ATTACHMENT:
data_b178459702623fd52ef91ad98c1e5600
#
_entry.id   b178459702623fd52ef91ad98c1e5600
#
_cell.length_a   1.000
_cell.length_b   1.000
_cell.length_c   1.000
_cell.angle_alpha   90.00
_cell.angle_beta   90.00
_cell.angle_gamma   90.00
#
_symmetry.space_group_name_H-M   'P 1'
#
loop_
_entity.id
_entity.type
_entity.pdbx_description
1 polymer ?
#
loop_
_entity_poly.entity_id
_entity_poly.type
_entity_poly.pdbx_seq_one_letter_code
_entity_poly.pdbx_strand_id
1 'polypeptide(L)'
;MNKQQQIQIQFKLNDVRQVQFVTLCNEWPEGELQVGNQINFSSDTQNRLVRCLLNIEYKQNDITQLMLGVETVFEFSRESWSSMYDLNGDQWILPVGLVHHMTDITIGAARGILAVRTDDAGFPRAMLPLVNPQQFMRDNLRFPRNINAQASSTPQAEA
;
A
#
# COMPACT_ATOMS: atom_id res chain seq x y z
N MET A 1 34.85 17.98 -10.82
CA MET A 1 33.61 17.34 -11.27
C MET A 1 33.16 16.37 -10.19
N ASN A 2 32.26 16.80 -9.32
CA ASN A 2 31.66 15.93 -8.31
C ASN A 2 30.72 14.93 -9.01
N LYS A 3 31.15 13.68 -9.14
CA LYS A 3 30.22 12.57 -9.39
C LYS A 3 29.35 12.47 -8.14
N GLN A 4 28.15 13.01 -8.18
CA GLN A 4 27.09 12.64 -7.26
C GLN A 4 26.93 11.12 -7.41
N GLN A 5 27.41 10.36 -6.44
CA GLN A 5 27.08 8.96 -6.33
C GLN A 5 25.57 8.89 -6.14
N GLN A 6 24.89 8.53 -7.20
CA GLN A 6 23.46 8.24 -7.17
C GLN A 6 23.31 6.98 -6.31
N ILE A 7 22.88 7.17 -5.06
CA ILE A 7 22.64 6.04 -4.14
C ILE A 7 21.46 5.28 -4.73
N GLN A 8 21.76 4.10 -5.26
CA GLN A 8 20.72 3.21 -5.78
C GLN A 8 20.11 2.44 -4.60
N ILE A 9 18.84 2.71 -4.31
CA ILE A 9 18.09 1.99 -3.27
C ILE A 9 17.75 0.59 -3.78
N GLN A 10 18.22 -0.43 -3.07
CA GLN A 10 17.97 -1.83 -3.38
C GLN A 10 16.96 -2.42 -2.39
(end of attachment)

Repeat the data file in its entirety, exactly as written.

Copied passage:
data_b178459702623fd52ef91ad98c1e5600
#
_entry.id   b178459702623fd52ef91ad98c1e5600
#
_cell.length_a   1.000
_cell.length_b   1.000
_cell.length_c   1.000
_cell.angle_alpha   90.00
_cell.angle_beta   90.00
_cell.angle_gamma   90.00
#
_symmetry.space_group_name_H-M   'P 1'
#
loop_
_entity.id
_entity.type
_entity.pdbx_description
1 polymer ?
#
loop_
_entity_poly.entity_id
_entity_poly.type
_entity_poly.pdbx_seq_one_letter_code
_entity_poly.pdbx_strand_id
1 'polypeptide(L)'
;MNKQQQIQIQFKLNDVRQVQFVTLCNEWPEGELQVGNQINFSSDTQNRLVRCLLNIEYKQNDITQLMLGVETVFEFSRESWSSMYDLNGDQWILPVGLVHHMTDITIGAARGILAVRTDDAGFPRAMLPLVNPQQFMRDNLRFPRNINAQASSTPQAEA
;
A
#
# COMPACT_ATOMS: atom_id res chain seq x y z
N MET A 1 34.85 17.98 -10.82
CA MET A 1 33.61 17.34 -11.27
C MET A 1 33.16 16.37 -10.19
N ASN A 2 32.26 16.80 -9.32
CA ASN A 2 31.66 15.93 -8.31
C ASN A 2 30.72 14.93 -9.01
N LYS A 3 31.15 13.68 -9.14
CA LYS A 3 30.22 12.57 -9.39
C LYS A 3 29.35 12.47 -8.14
N GLN A 4 28.15 13.01 -8.18
CA GLN A 4 27.09 12.64 -7.26
C GLN A 4 26.93 11.12 -7.41
N GLN A 5 27.41 10.36 -6.44
CA GLN A 5 27.08 8.96 -6.33
C GLN A 5 25.57 8.89 -6.14
N GLN A 6 24.89 8.53 -7.20
CA GLN A 6 23.46 8.24 -7.17
C GLN A 6 23.31 6.98 -6.31
N ILE A 7 22.88 7.17 -5.06
CA ILE A 7 22.64 6.04 -4.14
C ILE A 7 21.46 5.28 -4.73
N GLN A 8 21.76 4.10 -5.26
CA GLN A 8 20.72 3.21 -5.78
C GLN A 8 20.11 2.44 -4.60
N ILE A 9 18.84 2.71 -4.31
CA ILE A 9 18.09 1.99 -3.27
C ILE A 9 17.75 0.59 -3.78
N GLN A 10 18.22 -0.43 -3.07
CA GLN A 10 17.97 -1.83 -3.38
C GLN A 10 16.96 -2.42 -2.39